Cynthia Hesdra (1808-1879) was born into slavery. Her father was described as a “half-breed Indian.” She was described as “mulatto” in Census records.
She married Edward Hesdra who was a free mixed-race man. The couple purchased Cynthia’s freedom after their marriage. They spent the early years of their marriage in New York City where Cynthia ran a laundry business and owned several properties.
They went on to move to Nyack, NY where they both continued to amass property and wealth. Hesdra became involved with Underground Railroad. Runaway slaves would rest at her house stowing away during the day and then traveling on northward once it was night.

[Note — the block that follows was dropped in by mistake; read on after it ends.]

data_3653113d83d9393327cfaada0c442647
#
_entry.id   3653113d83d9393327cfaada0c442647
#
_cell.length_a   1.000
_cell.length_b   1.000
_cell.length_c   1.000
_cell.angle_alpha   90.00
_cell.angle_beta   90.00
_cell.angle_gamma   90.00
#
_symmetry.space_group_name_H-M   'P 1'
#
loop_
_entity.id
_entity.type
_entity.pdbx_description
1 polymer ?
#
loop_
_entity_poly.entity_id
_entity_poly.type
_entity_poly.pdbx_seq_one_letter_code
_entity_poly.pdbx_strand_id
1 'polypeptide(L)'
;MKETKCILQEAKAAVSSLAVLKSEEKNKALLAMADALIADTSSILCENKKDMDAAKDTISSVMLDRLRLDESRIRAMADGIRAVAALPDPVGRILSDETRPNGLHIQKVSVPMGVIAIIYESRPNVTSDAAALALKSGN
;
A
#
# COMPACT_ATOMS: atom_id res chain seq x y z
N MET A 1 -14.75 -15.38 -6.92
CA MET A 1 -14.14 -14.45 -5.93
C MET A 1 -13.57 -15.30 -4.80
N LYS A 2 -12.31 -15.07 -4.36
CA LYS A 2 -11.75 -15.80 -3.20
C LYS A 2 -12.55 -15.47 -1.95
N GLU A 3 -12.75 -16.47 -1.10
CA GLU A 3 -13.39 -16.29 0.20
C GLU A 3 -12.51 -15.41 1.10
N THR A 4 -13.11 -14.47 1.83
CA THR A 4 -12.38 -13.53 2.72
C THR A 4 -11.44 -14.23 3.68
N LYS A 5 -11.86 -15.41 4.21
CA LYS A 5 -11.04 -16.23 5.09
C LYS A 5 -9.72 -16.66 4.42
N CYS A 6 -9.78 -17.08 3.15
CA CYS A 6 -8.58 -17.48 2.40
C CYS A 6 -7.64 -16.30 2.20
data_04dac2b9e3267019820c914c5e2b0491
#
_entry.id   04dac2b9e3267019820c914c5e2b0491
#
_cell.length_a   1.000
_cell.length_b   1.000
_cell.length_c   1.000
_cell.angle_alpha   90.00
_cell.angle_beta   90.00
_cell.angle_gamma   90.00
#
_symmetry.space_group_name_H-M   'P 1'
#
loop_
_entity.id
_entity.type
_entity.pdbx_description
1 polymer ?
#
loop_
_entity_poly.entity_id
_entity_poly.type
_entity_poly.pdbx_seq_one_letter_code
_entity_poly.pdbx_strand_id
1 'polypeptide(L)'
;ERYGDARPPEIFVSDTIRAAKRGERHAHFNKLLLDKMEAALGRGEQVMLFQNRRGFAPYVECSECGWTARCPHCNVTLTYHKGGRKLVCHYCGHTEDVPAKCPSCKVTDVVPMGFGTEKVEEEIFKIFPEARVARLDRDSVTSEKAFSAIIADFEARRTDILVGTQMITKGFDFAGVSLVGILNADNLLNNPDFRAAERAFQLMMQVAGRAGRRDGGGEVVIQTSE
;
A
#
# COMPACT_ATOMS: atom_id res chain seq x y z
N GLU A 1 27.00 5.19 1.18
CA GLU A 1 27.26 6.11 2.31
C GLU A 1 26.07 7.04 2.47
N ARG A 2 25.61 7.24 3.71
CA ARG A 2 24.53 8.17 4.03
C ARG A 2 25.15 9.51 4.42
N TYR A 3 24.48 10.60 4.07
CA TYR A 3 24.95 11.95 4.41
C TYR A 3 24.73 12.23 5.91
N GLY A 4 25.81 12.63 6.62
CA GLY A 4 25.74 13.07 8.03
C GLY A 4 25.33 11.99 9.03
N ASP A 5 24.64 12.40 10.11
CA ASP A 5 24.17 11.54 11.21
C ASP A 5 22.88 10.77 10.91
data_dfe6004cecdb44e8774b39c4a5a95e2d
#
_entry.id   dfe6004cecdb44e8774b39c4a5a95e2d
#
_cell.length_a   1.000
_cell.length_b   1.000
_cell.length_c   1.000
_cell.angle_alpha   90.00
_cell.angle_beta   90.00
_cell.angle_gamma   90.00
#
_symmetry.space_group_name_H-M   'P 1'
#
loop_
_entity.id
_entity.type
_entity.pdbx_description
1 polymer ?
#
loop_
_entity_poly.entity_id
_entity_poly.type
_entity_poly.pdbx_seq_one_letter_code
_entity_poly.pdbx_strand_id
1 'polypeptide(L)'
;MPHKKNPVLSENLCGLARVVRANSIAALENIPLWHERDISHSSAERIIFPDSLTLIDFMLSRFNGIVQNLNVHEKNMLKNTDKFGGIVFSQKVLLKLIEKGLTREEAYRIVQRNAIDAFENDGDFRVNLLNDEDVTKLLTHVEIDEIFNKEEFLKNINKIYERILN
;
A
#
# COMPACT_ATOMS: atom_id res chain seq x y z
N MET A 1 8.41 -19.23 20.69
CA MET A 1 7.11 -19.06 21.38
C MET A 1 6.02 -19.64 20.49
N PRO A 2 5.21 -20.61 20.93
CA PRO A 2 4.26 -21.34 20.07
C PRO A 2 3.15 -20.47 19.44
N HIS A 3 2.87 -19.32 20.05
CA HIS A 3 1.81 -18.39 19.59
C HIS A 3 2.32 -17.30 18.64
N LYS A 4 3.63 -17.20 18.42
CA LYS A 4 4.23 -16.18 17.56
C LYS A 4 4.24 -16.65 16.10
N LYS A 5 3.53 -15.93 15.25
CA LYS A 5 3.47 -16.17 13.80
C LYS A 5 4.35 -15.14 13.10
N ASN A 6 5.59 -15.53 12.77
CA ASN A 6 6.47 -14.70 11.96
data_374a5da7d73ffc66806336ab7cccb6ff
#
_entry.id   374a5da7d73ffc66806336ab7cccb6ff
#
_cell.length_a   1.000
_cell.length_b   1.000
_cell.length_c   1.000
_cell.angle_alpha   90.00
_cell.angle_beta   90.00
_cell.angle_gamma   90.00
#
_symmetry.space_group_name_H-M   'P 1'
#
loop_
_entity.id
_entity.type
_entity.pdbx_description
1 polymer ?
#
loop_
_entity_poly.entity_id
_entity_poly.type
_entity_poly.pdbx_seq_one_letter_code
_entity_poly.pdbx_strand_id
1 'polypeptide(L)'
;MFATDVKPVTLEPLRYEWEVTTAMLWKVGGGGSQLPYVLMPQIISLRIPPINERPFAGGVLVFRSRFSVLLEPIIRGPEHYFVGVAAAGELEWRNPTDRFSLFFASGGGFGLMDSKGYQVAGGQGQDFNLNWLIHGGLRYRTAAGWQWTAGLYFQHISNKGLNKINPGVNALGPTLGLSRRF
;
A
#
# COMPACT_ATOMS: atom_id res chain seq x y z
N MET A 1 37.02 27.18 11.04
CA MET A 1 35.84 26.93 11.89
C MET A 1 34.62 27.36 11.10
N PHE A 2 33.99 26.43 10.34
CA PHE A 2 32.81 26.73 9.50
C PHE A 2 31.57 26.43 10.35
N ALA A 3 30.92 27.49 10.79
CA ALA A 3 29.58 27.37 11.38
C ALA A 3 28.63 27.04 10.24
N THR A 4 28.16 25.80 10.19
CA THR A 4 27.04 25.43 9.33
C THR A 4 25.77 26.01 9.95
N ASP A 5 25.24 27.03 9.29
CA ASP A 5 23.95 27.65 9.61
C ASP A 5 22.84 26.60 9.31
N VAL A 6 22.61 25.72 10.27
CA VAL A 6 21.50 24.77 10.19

In 1879, Hesdra died. At first, it was said, without a will. Her husband soon produced a will that spurred litigation with the family. At the time of her death, her assets valued at well over $100,000. –Heidi Durrow
Mixed Experience History Month is the annual blog post series created by The New York Times best-selling author Heidi Durrow celebrating the history of the Mixed experience. Established in 2007, Mixed Experience History Month is an effort to highlight the long history of folks and events involved in the Mixed experience. Please look for archived profiles of people, places and events of the Mixed experience every weekday of May! Thanks for reading. And check out some of the previous year’s profiles: 2007, 2008, 2009, 2010, 2011, 2012, 2013, 2014, 2015.
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